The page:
The isolation of South America ended with the appearance of the Panamanian land bridge, which provided a direct, dry land connection between the two Americas. Across this portal an extensive interchange of terrestrial faunas occurred, and the fossil record documents an intermingling of these long-separated land mammals faunas.

          The beginning of this interchange by land route in South America is marked by the appearance of mammals which evolved from North American emigrants in the Chapadmalal Formation of Argentina. These include a mustelid (Conepatus), a tayassuid (Argyrohyus), and four genera (Akodon, Dankomys, Graomys, Reithrodon) of cricetine rodents. The appearance of this contingent of northern animals favors the existence of the Panamanian land bridge by this time. Likewise, a large number of terrestrial vertebrates of South American origin appear in North America in beds of late Blancan Age date around 2.7 Ma. Among the mammals are Neochoerus, Erethizon, Glyptotherium, Glossotherium, Kraglievichia, and Dasypus

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Published in Vol. 13, Ext (1983)

Les poissons crétacés et tertiaires du bassin des Iullemmeden (République du Niger)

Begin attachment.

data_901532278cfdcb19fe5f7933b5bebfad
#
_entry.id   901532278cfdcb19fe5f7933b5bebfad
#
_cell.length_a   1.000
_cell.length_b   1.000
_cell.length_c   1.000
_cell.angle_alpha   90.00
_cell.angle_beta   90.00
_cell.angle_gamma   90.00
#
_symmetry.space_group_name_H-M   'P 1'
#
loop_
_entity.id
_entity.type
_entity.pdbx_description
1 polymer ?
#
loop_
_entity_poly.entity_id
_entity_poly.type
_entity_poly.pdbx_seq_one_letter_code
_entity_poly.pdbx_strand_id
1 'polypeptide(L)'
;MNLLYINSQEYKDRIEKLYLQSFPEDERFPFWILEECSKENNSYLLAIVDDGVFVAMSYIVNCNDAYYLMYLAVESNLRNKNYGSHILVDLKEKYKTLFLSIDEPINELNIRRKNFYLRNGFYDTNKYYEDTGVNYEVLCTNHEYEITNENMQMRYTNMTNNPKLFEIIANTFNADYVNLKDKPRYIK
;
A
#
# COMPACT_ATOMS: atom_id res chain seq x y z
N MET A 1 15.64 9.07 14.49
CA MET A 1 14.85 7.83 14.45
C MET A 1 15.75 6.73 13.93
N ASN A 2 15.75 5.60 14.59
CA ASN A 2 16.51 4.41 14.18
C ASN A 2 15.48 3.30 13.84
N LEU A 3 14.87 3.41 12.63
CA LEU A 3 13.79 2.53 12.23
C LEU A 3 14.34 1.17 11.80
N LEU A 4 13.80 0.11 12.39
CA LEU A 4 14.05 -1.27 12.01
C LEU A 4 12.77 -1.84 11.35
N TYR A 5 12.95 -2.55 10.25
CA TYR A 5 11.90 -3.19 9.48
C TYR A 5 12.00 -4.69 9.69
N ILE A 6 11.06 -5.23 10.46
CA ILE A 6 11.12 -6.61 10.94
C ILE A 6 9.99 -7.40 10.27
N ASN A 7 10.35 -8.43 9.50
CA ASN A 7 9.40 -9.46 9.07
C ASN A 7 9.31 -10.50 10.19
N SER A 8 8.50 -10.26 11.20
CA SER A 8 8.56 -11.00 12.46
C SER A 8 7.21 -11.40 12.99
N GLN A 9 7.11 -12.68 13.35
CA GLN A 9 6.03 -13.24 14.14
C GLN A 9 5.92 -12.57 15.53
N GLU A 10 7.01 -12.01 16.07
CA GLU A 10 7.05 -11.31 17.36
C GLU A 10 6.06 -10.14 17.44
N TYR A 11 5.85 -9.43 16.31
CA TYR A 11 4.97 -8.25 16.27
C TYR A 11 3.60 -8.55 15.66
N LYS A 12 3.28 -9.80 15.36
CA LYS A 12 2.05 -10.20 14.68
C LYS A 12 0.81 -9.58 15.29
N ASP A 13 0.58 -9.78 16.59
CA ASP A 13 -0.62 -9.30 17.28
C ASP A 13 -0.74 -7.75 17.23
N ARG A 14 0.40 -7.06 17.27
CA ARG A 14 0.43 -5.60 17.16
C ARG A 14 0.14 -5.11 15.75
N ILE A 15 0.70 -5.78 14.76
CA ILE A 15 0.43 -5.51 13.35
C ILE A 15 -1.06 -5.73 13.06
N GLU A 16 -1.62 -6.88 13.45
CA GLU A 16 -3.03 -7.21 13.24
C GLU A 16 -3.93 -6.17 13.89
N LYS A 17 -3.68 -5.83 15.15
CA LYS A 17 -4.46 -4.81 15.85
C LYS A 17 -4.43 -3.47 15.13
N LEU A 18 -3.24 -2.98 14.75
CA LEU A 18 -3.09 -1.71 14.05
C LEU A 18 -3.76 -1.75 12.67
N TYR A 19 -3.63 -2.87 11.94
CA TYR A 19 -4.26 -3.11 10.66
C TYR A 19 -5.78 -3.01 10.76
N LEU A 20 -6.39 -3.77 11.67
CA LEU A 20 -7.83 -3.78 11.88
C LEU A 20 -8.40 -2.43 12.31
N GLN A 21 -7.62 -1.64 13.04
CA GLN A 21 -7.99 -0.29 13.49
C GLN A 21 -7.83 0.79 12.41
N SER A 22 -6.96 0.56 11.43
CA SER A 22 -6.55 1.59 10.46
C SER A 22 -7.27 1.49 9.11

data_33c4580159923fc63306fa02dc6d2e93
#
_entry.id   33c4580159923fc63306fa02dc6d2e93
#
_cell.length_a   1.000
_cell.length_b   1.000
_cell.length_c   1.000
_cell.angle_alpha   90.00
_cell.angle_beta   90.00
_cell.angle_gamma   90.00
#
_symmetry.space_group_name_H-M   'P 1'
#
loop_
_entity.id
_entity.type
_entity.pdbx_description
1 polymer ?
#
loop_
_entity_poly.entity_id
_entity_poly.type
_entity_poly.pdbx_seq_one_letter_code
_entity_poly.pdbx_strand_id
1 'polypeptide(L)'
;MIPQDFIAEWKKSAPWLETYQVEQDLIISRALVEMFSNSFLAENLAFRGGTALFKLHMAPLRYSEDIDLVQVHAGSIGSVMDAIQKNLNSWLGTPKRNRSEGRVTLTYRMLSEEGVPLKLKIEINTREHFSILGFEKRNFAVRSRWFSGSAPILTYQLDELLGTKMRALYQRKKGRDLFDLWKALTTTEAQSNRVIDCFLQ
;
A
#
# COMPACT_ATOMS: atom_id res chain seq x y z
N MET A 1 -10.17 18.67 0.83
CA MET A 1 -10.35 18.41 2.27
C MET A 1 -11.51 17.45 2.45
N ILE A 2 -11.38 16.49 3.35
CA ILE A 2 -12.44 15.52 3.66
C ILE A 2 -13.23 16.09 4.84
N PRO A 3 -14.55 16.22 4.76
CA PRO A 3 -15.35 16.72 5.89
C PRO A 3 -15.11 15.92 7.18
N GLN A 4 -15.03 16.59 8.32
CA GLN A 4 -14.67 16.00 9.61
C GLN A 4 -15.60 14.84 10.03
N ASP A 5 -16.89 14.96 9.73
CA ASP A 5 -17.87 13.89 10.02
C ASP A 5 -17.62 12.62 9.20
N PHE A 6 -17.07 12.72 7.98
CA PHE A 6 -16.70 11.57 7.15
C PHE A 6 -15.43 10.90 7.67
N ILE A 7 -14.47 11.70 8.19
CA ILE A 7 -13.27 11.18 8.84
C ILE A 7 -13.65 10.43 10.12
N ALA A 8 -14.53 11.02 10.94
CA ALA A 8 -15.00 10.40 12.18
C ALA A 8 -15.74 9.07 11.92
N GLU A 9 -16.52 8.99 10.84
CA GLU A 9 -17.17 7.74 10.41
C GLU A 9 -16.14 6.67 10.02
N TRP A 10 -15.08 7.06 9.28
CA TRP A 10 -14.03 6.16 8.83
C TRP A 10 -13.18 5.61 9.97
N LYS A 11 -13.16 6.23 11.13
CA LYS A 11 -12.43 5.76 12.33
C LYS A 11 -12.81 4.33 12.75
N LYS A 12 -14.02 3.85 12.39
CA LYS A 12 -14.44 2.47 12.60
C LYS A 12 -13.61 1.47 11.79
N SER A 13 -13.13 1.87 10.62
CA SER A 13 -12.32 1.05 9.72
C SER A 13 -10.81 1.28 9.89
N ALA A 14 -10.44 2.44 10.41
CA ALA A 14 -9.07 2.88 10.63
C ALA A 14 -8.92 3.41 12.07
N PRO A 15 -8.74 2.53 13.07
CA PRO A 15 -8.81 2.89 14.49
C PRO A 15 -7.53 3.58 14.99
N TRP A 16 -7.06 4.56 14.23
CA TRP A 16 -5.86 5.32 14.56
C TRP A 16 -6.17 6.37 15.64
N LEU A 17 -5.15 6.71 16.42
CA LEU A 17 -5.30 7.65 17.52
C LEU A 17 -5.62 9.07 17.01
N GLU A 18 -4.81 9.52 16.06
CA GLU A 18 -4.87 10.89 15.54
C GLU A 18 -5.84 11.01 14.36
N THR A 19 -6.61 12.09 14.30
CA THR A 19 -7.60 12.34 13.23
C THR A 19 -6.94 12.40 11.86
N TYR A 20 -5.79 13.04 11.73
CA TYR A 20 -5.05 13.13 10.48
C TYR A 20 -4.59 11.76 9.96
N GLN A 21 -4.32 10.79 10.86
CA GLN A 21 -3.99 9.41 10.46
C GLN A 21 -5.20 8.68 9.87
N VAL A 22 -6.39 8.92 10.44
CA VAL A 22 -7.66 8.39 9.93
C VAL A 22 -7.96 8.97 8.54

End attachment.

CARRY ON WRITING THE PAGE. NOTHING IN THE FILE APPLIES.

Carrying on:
Henri Cappetta
Keywords: Actinopterygians; Cenozoic; Cretaceous; Dipnoans; Selachians

    The present work is devoted to the study of the Cretaceous and Tertiary fishes (teeth of Selachians, Actinopterygians and Dipnoans) collected during a recent expedition in Niger. The Maestrichtian localities have yielded a new genus and a new subspecies of Selachian: Igdabatis sigmodon nov. gen., nov. sp. and Lamna biauriculata nigeriana nov. subsp. The locality of Sessao, which has been attributed to the Thanetian by means of the study of the fish, has furnished by screen-washing an interesting fauna wherein six new species are described: Raja Iouisi, Dasyatis sessaoensis, D. sudrei, D. russelli, Hypolophites thaleri and Ceratodus casieri. Comparison of these faunas with contemporary faunas of Africa has brought out a certain endemism in the Iullemmeden Basin during the late Cretaceous and the early Tertiary. 

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Published in Vol. 05, Fasc. 5 (1972)